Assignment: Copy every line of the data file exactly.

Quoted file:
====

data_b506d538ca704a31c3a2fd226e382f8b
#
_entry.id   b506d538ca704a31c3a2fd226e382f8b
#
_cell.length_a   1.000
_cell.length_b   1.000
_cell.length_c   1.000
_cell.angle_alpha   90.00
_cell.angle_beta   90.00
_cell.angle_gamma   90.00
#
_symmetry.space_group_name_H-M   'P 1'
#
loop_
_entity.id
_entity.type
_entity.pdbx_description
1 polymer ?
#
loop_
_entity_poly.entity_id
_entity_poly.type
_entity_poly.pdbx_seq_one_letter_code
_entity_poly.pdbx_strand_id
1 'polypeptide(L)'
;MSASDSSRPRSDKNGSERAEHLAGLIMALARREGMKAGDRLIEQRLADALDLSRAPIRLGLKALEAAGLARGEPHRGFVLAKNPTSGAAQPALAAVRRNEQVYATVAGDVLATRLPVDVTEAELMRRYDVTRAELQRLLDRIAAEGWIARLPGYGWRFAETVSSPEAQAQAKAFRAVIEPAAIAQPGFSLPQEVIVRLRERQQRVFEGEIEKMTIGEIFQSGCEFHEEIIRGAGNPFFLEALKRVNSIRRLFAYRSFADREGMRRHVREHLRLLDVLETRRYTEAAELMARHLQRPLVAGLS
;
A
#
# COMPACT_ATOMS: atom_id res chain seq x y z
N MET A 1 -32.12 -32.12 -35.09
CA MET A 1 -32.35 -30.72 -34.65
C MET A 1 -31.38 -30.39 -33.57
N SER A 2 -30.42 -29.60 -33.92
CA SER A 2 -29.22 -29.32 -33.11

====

data_b506d538ca704a31c3a2fd226e382f8b
#
_entry.id   b506d538ca704a31c3a2fd226e382f8b
#
_cell.length_a   1.000
_cell.length_b   1.000
_cell.length_c   1.000
_cell.angle_alpha   90.00
_cell.angle_beta   90.00
_cell.angle_gamma   90.00
#
_symmetry.space_group_name_H-M   'P 1'
#
loop_
_entity.id
_entity.type
_entity.pdbx_description
1 polymer ?
#
loop_
_entity_poly.entity_id
_entity_poly.type
_entity_poly.pdbx_seq_one_letter_code
_entity_poly.pdbx_strand_id
1 'polypeptide(L)'
;MSASDSSRPRSDKNGSERAEHLAGLIMALARREGMKAGDRLIEQRLADALDLSRAPIRLGLKALEAAGLARGEPHRGFVLAKNPTSGAAQPALAAVRRNEQVYATVAGDVLATRLPVDVTEAELMRRYDVTRAELQRLLDRIAAEGWIARLPGYGWRFAETVSSPEAQAQAKAFRAVIEPAAIAQPGFSLPQEVIVRLRERQQRVFEGEIEKMTIGEIFQSGCEFHEEIIRGAGNPFFLEALKRVNSIRRLFAYRSFADREGMRRHVREHLRLLDVLETRRYTEAAELMARHLQRPLVAGLS
;
A
#
# COMPACT_ATOMS: atom_id res chain seq x y z
N MET A 1 -32.12 -32.12 -35.09
CA MET A 1 -32.35 -30.72 -34.65
C MET A 1 -31.38 -30.39 -33.57
N SER A 2 -30.42 -29.60 -33.92
CA SER A 2 -29.22 -29.32 -33.11